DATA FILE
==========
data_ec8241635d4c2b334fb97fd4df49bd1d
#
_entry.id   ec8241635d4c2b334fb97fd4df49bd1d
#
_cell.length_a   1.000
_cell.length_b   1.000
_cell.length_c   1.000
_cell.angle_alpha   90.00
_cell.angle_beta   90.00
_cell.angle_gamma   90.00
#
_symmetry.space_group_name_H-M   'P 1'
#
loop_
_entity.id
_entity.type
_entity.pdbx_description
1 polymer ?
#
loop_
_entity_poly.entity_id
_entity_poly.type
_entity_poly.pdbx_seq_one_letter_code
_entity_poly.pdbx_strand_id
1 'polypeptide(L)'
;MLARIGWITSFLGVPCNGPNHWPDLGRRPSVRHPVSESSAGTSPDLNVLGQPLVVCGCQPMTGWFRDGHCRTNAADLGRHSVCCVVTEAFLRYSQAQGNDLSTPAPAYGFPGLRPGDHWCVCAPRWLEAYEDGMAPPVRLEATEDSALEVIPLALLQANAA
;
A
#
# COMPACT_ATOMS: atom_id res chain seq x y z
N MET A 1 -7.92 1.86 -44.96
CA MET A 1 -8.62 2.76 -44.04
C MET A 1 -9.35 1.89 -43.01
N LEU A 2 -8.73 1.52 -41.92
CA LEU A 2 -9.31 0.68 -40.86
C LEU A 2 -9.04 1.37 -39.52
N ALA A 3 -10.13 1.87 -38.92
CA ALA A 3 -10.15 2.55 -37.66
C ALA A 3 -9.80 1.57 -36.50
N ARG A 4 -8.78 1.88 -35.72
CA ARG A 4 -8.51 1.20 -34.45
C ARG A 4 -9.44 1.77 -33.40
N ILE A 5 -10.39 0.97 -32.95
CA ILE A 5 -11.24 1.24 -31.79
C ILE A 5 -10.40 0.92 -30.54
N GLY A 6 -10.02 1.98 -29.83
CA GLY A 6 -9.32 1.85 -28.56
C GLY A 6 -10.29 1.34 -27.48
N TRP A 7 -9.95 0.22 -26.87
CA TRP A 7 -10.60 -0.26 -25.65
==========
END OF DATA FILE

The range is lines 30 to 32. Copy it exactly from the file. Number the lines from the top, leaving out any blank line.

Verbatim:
# COMPACT_ATOMS: atom_id res chain seq x y z
N MET A 1 -7.92 1.86 -44.96
CA MET A 1 -8.62 2.76 -44.04